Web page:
What influences the separation?
1. Polarity of the stationary phase
Polar compounds interact strongly with a polar stationary phase, hence have a longer retention time than non-polar columns. Chiral stationary phases based on amino acid derivatives, cyclodextrins, chiral silanes, etc are capable to separate enantiomers, because one form is slightly stronger bonded than the other one, often due to steric effects.
The higher the temperature, the more of the compound is in the gas phase. It does interact less with the stationary phase, hence the retention time is shorter, but the quality of separation deteriorates.
3. Carrier gas flow
If the carrier gas flow is high, the molecules do not have a chance to interact with the stationary phase. The result is the same as above.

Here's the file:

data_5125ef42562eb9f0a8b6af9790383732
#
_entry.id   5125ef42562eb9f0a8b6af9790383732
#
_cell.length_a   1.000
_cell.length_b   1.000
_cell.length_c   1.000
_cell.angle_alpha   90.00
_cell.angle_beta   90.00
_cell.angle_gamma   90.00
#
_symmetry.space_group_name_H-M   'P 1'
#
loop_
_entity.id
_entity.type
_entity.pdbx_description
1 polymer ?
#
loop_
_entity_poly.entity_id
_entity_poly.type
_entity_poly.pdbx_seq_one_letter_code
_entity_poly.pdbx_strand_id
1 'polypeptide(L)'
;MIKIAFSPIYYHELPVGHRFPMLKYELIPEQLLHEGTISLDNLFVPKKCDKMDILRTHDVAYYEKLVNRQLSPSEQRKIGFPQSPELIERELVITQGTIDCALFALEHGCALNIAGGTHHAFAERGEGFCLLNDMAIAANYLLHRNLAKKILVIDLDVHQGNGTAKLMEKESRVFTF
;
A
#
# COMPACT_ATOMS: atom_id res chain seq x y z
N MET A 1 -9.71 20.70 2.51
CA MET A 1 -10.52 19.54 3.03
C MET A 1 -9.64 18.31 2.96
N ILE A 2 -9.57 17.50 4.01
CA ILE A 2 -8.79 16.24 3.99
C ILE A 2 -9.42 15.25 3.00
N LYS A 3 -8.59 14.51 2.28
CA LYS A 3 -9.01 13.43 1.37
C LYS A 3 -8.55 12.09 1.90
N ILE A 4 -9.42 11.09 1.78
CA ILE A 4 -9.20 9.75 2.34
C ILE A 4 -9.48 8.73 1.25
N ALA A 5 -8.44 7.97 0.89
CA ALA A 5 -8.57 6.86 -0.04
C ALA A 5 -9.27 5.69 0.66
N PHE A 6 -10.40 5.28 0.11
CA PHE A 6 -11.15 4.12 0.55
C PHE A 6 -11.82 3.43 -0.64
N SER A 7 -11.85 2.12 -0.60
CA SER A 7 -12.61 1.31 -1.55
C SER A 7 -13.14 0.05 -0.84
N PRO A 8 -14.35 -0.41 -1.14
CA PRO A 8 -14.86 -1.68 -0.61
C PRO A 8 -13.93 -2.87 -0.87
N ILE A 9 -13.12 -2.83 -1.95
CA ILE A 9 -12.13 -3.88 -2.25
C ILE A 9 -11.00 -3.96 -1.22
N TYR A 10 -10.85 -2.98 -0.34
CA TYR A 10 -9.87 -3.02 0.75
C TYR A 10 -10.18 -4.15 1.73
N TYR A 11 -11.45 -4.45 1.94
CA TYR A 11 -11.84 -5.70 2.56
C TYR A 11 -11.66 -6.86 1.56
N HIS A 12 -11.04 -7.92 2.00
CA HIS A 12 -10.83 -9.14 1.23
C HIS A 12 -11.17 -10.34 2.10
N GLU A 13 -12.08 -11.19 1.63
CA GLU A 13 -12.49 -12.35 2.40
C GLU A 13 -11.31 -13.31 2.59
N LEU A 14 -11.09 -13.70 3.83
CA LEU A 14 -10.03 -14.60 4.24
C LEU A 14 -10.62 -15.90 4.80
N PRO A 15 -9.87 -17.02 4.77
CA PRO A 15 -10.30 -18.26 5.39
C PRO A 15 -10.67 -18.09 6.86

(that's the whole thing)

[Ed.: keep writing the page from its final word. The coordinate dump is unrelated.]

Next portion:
4. Column length
The longer the column is the better the separation usually is. The trade-off is that the retention time increases proportionally to the column length. There is also a significant broadening of peaks observed, because of increased back diffusion inside the column.
5. Amount of material injected
If too much of the sample is injected, the peaks show a significant tailing, which causes a poorer separation. Most detectors are relatively sensitive and do not need a lot of material (see below).
High temperatures and high flow rates decrease the retention time, but also deteriorate the quality of the separation.